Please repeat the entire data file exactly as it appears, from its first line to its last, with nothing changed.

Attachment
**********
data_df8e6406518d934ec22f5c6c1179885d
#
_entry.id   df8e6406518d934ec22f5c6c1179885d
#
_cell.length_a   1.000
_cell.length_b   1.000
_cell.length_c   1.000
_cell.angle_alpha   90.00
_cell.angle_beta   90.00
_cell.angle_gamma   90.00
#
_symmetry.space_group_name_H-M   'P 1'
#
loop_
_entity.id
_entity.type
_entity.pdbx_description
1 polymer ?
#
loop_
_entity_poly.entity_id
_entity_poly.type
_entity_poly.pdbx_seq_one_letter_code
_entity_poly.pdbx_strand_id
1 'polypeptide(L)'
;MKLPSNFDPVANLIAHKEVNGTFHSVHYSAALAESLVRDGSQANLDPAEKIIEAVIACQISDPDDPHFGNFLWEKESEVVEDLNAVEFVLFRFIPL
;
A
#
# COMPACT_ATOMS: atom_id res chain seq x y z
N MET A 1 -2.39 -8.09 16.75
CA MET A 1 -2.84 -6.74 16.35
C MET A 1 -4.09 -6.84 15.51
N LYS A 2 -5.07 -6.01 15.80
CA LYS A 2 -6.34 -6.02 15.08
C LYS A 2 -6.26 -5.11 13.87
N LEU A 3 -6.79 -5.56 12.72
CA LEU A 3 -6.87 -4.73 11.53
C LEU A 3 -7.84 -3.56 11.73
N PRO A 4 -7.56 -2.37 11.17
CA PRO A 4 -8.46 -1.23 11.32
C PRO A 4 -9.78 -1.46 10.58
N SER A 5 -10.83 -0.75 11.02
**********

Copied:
data_df8e6406518d934ec22f5c6c1179885d
#
_entry.id   df8e6406518d934ec22f5c6c1179885d
#
_cell.length_a   1.000
_cell.length_b   1.000
_cell.length_c   1.000
_cell.angle_alpha   90.00
_cell.angle_beta   90.00
_cell.angle_gamma   90.00
#
_symmetry.space_group_name_H-M   'P 1'
#
loop_
_entity.id
_entity.type
_entity.pdbx_description
1 polymer ?
#
loop_
_entity_poly.entity_id
_entity_poly.type
_entity_poly.pdbx_seq_one_letter_code
_entity_poly.pdbx_strand_id
1 'polypeptide(L)'
;MKLPSNFDPVANLIAHKEVNGTFHSVHYSAALAESLVRDGSQANLDPAEKIIEAVIACQISDPDDPHFGNFLWEKESEVVEDLNAVEFVLFRFIPL
;
A
#
# COMPACT_ATOMS: atom_id res chain seq x y z
N MET A 1 -2.39 -8.09 16.75
CA MET A 1 -2.84 -6.74 16.35
C MET A 1 -4.09 -6.84 15.51
N LYS A 2 -5.07 -6.01 15.80
CA LYS A 2 -6.34 -6.02 15.08
C LYS A 2 -6.26 -5.11 13.87
N LEU A 3 -6.79 -5.56 12.72
CA LEU A 3 -6.87 -4.73 11.53
C LEU A 3 -7.84 -3.56 11.73
N PRO A 4 -7.56 -2.37 11.17
CA PRO A 4 -8.46 -1.23 11.32
C PRO A 4 -9.78 -1.46 10.58
N SER A 5 -10.83 -0.75 11.02